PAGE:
The subject is one of a series of issues including increased gas supply, gas price revisions and nuclear power that Turkey and Russia are set to discuss during talks in Ankara next week, according to Turkish officials.
The future of the 2,400-km (1,490-mile) line from Russia via the Black Sea to Bulgaria and from there further into the European Union, avoiding Ukraine, has been cast into doubt because of Russia’s annexation of Crimea from Ukraine.
The Ukraine crisis has intensified EU efforts to reduce energy dependence on Russia, while Moscow has long sought to curb its reliance on Ukraine as the main pipeline route for sending Russian gas to Europe, its biggest market.
The European commissioner for energy, Guenther Oettinger, said in March that discussions with Russia over South Stream’s regulatory approval in the European Union were on hold.
The EU delay could offer an opportunity to Turkey, where gas demand is rising fast.
“We are open to assessing any request for the line to pass through Turkey’s territory,” Yildiz told reporters when asked about South Stream.
“It is said that there could be such a demand. If there is a request, we will consider it,” said Yildiz, due to hold talks with Alexander Medvedev, deputy head of Russian state-controlled Gazprom, in Ankara on Monday.
South Stream would carry around 60 billion cubic meters (bcm) of gas a year to Europe towards the end of the decade, enough to meet more than 10 percent of its annual demand.
Officials said Russia’s annexation of Crimea created a risk for Turkey, noting 12.5 percent of its gas supplies passed through Ukraine, and that steps to prevent a supply problem could be on the agenda next week.
In a letter to European leaders last week, President Vladimir Putin warned Russia would cut natural gas supplies to Ukraine if it did not pay its bills and said this could lead to a reduction of onward deliveries to Europe.
To eliminate such transit risk for Turkey, Ankara proposes to have South Stream enter land in the Thrace region of northwest Turkey rather than Bulgaria, to avoid routing it directly from Russia into an EU country.
“That way Russia will be able to feed directly with the line the Marmara region of Turkey, which has the highest level of consumption,” said an analyst, who declined to be identified.
The construction of a second Blue Stream pipeline, complementing an existing one that runs under the Black Sea from Russia to central Turkey, could also come onto the agenda soon, sources close to the matter said.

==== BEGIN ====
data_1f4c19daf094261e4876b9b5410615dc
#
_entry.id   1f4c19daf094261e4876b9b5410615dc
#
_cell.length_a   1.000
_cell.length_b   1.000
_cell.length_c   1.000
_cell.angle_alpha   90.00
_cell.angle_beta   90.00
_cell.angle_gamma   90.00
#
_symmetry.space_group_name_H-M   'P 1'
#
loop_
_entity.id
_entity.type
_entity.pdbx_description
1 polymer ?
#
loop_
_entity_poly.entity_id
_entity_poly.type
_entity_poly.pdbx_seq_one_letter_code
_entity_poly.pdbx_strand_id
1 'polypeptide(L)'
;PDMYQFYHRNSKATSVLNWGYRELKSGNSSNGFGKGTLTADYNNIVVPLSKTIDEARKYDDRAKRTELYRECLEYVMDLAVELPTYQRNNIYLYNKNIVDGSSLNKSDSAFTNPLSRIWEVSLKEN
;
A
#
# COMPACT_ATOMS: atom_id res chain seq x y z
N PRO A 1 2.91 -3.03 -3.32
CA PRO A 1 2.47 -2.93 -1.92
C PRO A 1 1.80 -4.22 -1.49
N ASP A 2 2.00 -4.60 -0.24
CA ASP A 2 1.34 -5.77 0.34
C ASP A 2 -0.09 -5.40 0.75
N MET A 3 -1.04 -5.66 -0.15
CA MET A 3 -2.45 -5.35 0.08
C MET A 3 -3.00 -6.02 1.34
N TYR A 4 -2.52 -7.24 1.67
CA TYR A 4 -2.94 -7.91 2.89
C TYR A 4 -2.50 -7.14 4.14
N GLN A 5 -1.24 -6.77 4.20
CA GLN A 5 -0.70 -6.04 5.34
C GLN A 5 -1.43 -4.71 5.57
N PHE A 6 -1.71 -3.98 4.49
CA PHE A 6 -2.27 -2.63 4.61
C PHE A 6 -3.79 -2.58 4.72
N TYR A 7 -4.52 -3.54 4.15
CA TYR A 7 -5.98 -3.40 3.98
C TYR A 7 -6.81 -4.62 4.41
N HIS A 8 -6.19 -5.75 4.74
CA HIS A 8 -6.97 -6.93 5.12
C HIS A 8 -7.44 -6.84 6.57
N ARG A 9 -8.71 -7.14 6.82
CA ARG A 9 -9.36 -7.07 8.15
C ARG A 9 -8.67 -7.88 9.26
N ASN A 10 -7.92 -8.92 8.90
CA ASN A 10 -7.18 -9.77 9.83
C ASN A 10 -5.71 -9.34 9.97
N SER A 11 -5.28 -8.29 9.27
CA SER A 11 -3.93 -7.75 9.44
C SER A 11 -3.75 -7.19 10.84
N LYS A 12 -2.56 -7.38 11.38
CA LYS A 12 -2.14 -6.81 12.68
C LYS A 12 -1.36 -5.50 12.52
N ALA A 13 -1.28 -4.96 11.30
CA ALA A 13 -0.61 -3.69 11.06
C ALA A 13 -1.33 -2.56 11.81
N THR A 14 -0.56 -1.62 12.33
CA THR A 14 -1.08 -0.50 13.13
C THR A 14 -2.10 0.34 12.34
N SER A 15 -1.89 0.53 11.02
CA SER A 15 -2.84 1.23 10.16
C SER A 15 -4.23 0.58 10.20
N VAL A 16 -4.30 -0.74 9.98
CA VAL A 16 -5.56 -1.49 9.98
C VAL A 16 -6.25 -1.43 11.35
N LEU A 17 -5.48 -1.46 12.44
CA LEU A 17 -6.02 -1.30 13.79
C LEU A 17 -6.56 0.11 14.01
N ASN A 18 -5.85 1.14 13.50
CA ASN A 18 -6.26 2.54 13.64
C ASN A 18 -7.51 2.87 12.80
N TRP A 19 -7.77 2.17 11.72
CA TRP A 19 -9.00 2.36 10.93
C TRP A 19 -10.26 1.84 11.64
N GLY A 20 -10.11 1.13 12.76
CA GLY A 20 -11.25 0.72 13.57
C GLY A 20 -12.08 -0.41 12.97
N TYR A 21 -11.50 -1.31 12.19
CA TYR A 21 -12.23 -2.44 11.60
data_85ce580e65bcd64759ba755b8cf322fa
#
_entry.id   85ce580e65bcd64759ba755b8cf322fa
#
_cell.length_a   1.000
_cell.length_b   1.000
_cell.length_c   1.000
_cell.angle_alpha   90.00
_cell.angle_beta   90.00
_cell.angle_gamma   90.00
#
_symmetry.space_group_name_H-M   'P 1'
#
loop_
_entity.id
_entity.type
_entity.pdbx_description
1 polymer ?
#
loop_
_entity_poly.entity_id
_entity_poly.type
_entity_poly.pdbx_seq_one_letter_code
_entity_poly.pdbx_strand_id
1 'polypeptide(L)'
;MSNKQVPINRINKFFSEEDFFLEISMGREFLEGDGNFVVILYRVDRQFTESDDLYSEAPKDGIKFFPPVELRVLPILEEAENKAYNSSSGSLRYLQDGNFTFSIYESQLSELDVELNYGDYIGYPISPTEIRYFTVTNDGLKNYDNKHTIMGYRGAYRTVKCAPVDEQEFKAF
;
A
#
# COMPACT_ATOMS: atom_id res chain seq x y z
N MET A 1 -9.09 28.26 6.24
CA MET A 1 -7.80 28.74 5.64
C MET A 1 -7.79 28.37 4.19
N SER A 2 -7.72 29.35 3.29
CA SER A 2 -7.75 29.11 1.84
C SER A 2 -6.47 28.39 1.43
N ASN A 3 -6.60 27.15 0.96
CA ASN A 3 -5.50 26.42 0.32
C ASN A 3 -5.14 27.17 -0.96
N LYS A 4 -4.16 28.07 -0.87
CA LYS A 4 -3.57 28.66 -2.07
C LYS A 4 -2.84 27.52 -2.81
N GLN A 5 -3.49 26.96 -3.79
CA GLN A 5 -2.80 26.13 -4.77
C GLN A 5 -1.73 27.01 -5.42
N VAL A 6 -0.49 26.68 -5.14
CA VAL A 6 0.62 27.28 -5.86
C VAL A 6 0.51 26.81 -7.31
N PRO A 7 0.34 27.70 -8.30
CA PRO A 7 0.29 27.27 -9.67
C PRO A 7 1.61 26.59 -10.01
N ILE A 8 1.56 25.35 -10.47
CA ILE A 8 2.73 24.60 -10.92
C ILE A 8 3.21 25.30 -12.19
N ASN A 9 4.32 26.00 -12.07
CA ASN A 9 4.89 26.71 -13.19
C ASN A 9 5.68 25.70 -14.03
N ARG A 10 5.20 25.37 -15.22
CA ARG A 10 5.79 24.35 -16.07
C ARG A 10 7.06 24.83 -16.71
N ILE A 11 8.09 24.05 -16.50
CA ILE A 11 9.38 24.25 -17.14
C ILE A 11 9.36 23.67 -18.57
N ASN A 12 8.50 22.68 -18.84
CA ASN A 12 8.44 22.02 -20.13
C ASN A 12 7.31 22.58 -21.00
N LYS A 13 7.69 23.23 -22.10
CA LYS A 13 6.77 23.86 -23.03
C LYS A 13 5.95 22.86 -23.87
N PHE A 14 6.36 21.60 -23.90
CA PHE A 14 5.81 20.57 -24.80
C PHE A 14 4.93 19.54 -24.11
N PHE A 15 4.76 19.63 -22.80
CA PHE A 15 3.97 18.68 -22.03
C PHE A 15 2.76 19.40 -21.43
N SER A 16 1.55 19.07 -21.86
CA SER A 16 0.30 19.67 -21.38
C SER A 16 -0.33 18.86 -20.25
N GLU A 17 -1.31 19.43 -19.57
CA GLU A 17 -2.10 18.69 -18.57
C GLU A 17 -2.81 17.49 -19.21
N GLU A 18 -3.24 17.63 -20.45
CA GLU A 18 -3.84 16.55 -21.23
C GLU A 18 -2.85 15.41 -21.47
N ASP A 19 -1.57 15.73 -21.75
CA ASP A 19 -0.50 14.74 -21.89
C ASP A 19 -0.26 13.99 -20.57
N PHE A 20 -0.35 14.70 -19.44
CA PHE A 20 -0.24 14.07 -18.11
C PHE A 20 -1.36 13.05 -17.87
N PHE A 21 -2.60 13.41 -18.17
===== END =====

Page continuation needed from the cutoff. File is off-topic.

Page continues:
by Staff Writers Kuala Lumpur (AFP) April 18, 2014
Malaysia and Australia will sign a deal specifying who handles any wreckage from missing flight MH370 that may be recovered, including the crucial “black box” flight data recorders, local media reported Friday.
Malaysia is drafting the agreement “to safeguard both nations from any legal pitfalls that may surface during that (recovery) phase,” the New Straits Times reported.
The government hopes the deal can be finalised soon and endorsed in a Cabinet meeting next week. Canberra is studying the memorandum of understanding, it said.
“The MoU spells out exactly who does what and the areas of responsibility,” civil aviation chief Azharuddin Abdul Rahman was quoted as saying.
Azharuddin added that Malaysia would lead most of the investigation, with Australia and others helping. Details of the MoU will not be made public, the report said.
Azharuddin and other officials could not immediately be reached by AFP.
The Malaysia Airlines flight carrying 239 people inexplicably veered off course en route from Kuala Lumpur to Beijing on March 8 and is believed to have crashed in the southern Indian Ocean far off western Australia.
But a massive international search has failed to turn up any wreckage so far.
The United States, Russia, Ukraine and European Union together called on Thursday for an immediate halt to violence in Ukraine, where Western powers believe Russia is fomenting a pro-Russian separatist movement.
Washington immediately warned Moscow that it would face further sanctions if it did not carry out the agreement, reached in four-party crisis talks in Geneva.
Russian President Vladimir Putin, speaking in Moscow, accused Ukraine’s leaders of committing a “grave crime” by using the army to try to quell unrest in the east of the country, and did not rule out sending in Russian troops.
Putin said he hoped he would not need to take such a step, and that diplomacy could succeed in resolving the standoff, the worst crisis in East-West relations since the Cold War.
The comments came hours after separatists attacked a Ukrainian national guard base overnight and Kiev said three of them were killed in the worst bloodshed yet in a 10-day pro-Russian uprising.
Ukrainian, Russian and Western diplomats held emergency talks seeking to resolve a confrontation that has seen pro-Russian fighters seize official buildings across eastern Ukraine while Moscow masses tens of thousands of troops on the frontier.
“All sides must refrain from any violence, intimidation or provocative actions,” a joint statement issued after the Geneva talks said.